Magazine article The Spectator

Status Anxiety: Toby Young

Magazine article The Spectator

Status Anxiety: Toby Young

Article excerpt

Credit: Toby Young

I can't say it was a great surprise to read a letter from a group of well-known authors, academics, comedians and politicians in theTelegraph earlier this week complaining about David Cameron's description of Britain as a 'Christian country'. As a general rule, any acknowledgment of Britain's Christian heritage has members of the liberal intelligentsia reaching for their keyboards and angrily typing out words like 'sectarian', 'alienation' and 'division'.

As Harry Cole argued in a blog post forThe Spectator , the evidence that Britain is a Christian country is overwhelming. We have an established church, our head of state is also the defender of the faith and 59 per cent of us define ourselves as 'Christian'. So why does the secular left feel obliged to deny this every time someone points it out?

No doubt it has something to do with a concern for the 41 per cent of Britons who don't see themselves as Christians. They're worried that worshippers of other religions will be discriminated against in some way -- or, even if they're not, that they'llfeel as if they are. For the Prime Minister to acknowledge that Christianity is more intimately bound up with our history and identity than, say, Islam, is to offend against the dogma of egalitarianism. Equality before the law isn't enough. Non-Christians must regard themselves as equally respected -- and so the secular left has done its best to make any disrespect of other religions a criminal offence.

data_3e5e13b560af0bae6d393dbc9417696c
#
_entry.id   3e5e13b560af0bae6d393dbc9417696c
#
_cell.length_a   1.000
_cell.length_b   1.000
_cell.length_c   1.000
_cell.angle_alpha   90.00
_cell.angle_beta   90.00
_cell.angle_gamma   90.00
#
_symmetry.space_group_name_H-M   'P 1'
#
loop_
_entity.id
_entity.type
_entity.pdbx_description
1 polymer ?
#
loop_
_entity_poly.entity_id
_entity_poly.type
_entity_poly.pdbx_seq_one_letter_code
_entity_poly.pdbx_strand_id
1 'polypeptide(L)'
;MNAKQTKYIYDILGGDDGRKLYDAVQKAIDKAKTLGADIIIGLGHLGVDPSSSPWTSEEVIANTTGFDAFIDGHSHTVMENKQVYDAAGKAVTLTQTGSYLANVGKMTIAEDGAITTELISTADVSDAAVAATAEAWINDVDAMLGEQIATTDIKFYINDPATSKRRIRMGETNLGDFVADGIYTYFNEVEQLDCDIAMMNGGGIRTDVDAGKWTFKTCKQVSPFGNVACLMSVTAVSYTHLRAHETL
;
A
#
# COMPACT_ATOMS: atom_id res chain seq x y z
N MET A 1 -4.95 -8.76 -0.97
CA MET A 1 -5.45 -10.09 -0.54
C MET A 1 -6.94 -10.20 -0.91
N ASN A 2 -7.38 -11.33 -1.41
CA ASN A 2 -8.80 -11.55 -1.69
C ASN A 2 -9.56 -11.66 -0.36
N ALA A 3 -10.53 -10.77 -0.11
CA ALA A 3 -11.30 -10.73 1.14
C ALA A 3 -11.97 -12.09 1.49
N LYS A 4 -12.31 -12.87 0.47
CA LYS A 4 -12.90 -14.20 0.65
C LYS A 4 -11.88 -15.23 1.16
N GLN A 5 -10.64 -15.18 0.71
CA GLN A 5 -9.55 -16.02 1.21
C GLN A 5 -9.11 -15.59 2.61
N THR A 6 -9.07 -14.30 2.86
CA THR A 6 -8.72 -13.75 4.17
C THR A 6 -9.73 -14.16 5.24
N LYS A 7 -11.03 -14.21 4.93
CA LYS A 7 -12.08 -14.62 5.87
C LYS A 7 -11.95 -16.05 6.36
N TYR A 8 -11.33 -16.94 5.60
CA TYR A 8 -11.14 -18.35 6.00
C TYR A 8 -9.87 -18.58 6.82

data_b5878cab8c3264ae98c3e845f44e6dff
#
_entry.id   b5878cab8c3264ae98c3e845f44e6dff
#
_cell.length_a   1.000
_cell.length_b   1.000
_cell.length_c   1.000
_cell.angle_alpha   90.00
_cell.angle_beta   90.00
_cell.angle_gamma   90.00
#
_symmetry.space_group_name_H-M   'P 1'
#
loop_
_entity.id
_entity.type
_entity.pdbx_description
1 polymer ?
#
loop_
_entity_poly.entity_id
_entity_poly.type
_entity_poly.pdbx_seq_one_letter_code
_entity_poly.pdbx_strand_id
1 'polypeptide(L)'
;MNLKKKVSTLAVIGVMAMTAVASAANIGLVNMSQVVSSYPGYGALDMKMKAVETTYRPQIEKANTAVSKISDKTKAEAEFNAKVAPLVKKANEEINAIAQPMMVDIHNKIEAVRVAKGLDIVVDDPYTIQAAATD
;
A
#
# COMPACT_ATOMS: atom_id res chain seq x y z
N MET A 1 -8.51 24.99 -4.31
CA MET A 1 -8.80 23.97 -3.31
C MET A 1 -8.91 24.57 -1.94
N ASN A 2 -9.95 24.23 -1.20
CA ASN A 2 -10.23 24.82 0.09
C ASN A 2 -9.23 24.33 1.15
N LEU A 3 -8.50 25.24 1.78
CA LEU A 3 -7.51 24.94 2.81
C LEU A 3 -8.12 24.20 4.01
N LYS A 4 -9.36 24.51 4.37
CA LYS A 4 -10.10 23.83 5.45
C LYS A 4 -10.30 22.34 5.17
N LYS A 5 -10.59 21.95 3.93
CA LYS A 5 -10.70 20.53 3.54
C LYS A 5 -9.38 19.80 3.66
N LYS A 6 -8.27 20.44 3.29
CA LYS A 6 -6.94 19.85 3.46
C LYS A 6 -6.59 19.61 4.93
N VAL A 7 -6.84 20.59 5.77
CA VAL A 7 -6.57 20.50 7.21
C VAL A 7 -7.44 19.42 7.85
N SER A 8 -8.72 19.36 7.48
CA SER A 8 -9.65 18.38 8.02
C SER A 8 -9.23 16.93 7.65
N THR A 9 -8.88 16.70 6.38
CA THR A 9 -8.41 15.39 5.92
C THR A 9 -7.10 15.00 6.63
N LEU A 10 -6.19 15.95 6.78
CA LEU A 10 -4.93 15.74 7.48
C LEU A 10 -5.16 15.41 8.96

I don't wish to get into the rights and wrongs of this doctrine here, only to point out that it owes a great deal to Christianity, as does the secular left in general. Indeed, I don't think it's an exaggeration to describe the Labour party as a Christian political party.

I'm not just talking about the links between nonconformism, political radicalism and trade unionism, extensive though they are. I also mean the principle of equality itself, which originated in the idea that all men are equal in the eyes of God. After all, if you take away the idea that God created man in his own image, the notion that human life is sacred, that we're all entitled to various rights irrespective of how we behave, doesn't make much sense. If we feel an attachment to this idea in spite of not believing in God, it's because some residue of Christian morality has remained, not because it's possible to base this doctrine on a rational foundation. …

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